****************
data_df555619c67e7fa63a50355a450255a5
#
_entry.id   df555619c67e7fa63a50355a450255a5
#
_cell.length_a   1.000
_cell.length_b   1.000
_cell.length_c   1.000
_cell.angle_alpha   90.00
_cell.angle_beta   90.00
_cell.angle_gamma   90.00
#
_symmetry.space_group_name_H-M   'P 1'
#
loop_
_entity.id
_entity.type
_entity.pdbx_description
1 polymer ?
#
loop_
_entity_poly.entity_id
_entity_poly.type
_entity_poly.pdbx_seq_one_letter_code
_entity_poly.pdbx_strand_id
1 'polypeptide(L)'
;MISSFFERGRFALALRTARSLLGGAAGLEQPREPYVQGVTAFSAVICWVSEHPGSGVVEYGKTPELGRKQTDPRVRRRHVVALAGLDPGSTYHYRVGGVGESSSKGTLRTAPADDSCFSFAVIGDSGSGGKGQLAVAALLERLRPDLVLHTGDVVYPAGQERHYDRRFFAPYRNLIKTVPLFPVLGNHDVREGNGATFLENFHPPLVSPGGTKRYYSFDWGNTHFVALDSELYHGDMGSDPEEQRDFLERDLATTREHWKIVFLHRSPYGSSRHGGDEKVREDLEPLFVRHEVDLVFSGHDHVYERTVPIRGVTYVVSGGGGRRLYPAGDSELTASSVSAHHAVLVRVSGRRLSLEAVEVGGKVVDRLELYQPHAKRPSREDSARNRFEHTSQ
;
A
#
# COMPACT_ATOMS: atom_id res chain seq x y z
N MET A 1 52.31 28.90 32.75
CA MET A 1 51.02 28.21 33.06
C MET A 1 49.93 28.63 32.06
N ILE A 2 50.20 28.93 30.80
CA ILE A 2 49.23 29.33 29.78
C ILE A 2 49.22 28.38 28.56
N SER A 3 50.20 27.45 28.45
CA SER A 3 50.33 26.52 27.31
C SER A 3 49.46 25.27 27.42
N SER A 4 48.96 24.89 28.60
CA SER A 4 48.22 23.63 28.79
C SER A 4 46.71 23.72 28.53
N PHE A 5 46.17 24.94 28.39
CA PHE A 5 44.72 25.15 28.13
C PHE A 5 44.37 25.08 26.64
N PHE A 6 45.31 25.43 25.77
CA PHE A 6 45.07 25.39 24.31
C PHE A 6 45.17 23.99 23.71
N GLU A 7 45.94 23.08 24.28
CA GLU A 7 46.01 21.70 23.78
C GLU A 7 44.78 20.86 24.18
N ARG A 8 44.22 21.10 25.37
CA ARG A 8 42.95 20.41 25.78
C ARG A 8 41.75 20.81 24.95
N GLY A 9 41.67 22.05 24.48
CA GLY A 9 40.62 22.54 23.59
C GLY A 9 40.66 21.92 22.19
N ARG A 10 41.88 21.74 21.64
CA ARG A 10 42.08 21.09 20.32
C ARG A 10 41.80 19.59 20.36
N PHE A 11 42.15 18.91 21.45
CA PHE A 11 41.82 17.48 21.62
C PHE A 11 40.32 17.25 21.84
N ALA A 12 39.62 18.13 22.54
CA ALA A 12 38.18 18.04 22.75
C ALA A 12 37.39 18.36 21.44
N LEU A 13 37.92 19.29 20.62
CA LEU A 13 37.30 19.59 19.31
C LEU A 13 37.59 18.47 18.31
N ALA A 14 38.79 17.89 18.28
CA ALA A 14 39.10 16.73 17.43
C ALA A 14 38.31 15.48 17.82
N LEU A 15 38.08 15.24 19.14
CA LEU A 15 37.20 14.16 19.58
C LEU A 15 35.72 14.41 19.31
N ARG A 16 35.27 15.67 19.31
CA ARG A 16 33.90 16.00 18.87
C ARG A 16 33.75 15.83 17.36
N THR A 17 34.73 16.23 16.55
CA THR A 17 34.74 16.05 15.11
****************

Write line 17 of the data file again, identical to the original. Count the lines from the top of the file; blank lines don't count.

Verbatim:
_entity.pdbx_description